Deceptive Price Increases: Nothing to Sneeze At
A subtle and often effective way to take a price increase is to lessen the quantity of the product provided, while holding the price constant. Perhaps with this mind, ice cream now commonly comes in 1.5-quart containers instead of half gallons, and packaged coffee is often sold in 12-ounce, rather than one-pound bags. Neither of these is necessarily deceptive, but a recent Wall Street Journal article describes a situation where this sort of behavior may be. According to the article, McCormick & Company earlier this year reduced the contents of three sizes of its iconic red and white tins of ground black pepper by 25 percent without changing tin sizes, something that is now being litigated. By the same token, proving that McCormick has liability for this conduct may not be easy.
On June 9, a McCormick competitor filed a lawsuit claiming that the change in contents, but not package size, violated the prohibitions on making false and deceptive marketing claims in Section 43(a) of the federal Lanham Act, as well as comparable provisions at the state level. This complaint was followed less than a week later by a New York consumer class action.
Under the Lanham Act, the truth or falsity of express claims can readily be determined. Here, McCormick clearly and apparently accurately indicated the new net quantity of contents on the front of each tin as required by law. As a result, the deceptiveness, if any, comes from implied claims, meaning that the plaintiffs must show consumers who purchased McCormick pepper were so accustomed to getting a particular quantity in a certain size tin, that they paid no attention to the new net weight statement with the lesser quantity and overlooked the accompanying shelf tags (at least in some cases) that indicated quantity, price and price per ounce. Added to the mix, it is alleged that, during the transition period, tins of the same size, but different weights, were commingled on the shelf and sold at the same price.
Because of the implied nature of the claim at issue, the plaintiffs must introduce either expert testimony or marketing research or both to demonstrate that consumers who purchased the McCormick product were misled. This sets up a potential battle of each side’s experts. Moreover, the research, if done, is much more rigorous than that typically conducted for business purposes and substantially more expensive. Interestingly, it is unnecessary to show that a majority of consumers were deceived, just a healthy minority. State law standards are similar.
Even when the claims with issue are misleading, another issue is reliance or, to put it another way, materiality. Here, the plaintiffs must demonstrate that consumers relied on the deceptive representation (i.e., no change in quantity) in making the purchase decision. This means that, if consumers understood that they were getting less for the same price, they would not have purchased the McCormick product and would have bought a competitive offering at a lower price (if available) or made no purchase at all.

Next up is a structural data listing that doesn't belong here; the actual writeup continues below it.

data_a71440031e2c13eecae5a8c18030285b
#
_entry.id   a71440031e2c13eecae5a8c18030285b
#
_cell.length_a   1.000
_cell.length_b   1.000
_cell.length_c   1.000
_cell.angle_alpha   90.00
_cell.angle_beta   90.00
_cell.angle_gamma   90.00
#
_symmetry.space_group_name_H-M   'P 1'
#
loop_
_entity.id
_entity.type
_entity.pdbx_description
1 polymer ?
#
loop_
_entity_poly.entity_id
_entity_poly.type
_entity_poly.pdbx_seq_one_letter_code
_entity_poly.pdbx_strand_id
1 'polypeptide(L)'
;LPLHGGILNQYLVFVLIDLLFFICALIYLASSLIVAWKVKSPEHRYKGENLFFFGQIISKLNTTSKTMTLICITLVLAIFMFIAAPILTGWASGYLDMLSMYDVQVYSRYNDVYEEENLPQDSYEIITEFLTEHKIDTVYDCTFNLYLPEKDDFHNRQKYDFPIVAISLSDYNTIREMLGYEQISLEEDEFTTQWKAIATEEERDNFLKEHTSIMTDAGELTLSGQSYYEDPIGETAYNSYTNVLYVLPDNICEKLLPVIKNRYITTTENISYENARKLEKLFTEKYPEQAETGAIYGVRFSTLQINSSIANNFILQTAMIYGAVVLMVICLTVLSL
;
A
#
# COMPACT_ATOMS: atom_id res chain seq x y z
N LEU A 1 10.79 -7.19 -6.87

So, when product contents are reduced and package size shrinks in corresponding fashion (like the ice cream and coffee examples mentioned earlier), there is less likelihood of deception. While the McCormick situation is easier, the plaintiffs will have to prove that a sufficiently large group of purchasing consumers was deceived by the increase in slack fill and such deception was material in the purchase decision. However, even if McCormick prevails, it will still be an expensive undertaking.
Although reducing product contents, while maintaining price, remains a viable option for effecting a price increase, care should be taken to do it in a such a way to minimize the chances of a challenge on deceptiveness grounds.
- Partner and Co-Chair, Antitrust and Trade Regulation Group, Freeborn & Peters LLP, a Chicago a firm (firstname.lastname@example.org; 312-360-6777). The author thanks his colleague, Lauren Berheide, for her assistance. © 2015 EFZ All Rights Reserved.
- Paul Ziobro, How Do Companies Quietly Raise Prices? They Do This, The Wall Street Journal, June 11, 2015, http://www.wsj.com/articles/how-do-companies-quietly-raise-prices-they-do-this-1434041940.
- Watkins Inc. v. McCormick & Co., Inc., No. 0:15-cv-02688-DSD-BRT (D. Minn. filed June 9, 2015). The federal statute is found at 15 U.S.C. § 1125, and a representative state statute is Minnesota Uniform Deceptive Trade Practices Act, Minn. Stat. § 325D.44. Watkins also alleged that the increase in dead space violates the Food & Drug Administration regulation on permissible slack fill, 21 C.F.R. § 100.100, but only the government can enforce this provision.
- Dupler v. McCormick & Co., Inc., No. 2:15-cv-03454 (E.D.N.Y. filed June 15, 2015).
- The Supreme Court has held that, even when products are labeled in conformity with federal law, there still can be deception under the Lanham Act. POM Wonderful LLC v. Coca-Cola Co., 134 S.Ct. 2228 (2014).
- For example, in California, the plaintiff must show that it is likely that a significant portion of consumers, acting reasonably in the circumstances, could be misled. While surveys and expert testimony regarding consumer expectations are not required, a few isolated examples of actual deception are insufficient. Brazil v. Dole Packaged Foods, LLC, No. 12-CV-01831-LHK, 2014 WL 6901867, at *5 (N.D. Cal. Dec. 8, 2014) (litigation over natural claims).
- See Major v. Ocean Spray Cranberries, Inc., No. 12-cv-03067, at 5-8 (N.D. Cal. Feb. 26, 2015) (order granting defendant’s motion for partial summary judgment; denying plaintiff’s motion for class certification in deceptive labeling case).